For additional information, read the Nomination Form PDF
VLR Listing Date 04/17/1973
NRHP Listing Date 05/25/1973
NRHP Reference Number 73002204
This accomplished example of Jeffersonian Palladianism is one of the many structures in the region whose architecture was influenced by builders who adopted Thomas Jefferson’s distinctive style while working on his projects. The three-part house, with its pedimented center section and flat-roof Tuscan portico, was built in 1822 for Nimrod Bramham, a merchant who served in the House of Delegates. The design and construction is attributed to James Dinsmore, a Scotch-Irish master carpenter brought to Charlottesville by Jefferson to assist with the building of Monticello and later the University of Virginia. After Bramham’s death in 1847, Oak Lawn was sold to James Fife, an influential Baptist minister who in 1823 helped organize the Baptist General Convention. Born in Scotland, Fife served as Richmond’s city engineer before moving to Charlottesville. Oak Lawn remains the home of Fife’s descendants.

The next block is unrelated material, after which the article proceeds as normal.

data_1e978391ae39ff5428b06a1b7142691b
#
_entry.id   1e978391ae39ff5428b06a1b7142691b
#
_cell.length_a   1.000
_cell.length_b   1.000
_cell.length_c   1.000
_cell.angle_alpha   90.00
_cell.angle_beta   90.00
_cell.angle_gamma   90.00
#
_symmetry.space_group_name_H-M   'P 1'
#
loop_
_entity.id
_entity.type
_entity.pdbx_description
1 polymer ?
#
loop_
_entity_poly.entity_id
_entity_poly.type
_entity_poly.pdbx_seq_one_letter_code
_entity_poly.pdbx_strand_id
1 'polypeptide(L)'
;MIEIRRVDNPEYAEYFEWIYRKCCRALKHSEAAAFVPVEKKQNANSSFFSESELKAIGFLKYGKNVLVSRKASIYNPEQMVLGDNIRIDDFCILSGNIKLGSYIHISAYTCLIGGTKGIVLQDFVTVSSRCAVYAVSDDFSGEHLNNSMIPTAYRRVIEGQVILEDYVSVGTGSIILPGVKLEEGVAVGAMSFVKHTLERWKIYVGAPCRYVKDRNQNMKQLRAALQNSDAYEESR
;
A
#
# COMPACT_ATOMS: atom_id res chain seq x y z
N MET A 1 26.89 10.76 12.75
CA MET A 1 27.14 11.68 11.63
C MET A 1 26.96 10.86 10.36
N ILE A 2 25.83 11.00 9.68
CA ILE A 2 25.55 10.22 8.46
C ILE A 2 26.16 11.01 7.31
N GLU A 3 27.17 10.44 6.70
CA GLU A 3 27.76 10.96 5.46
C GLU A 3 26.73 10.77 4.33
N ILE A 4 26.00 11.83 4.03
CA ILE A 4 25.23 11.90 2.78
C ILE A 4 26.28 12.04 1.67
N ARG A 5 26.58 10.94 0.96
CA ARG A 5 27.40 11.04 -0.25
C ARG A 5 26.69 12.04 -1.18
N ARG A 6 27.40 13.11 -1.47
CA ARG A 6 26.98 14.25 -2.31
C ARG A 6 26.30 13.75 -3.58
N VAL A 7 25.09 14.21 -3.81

Based upon a survey done for the Fifeville and Tonsler Neighborhoods Historic District in 2007-8, additional documentation was submitted to update the original Oak Lawn nomination.
[VLR Accepted: 3/13/2008; NRHP Accepted: 4/23/2008]
VLR: Virginia Landmarks Register
NPS: National Park Service
NRHP: National Register of Historic Places
NHL: National Historic Landmark
Updated: December 26, 2018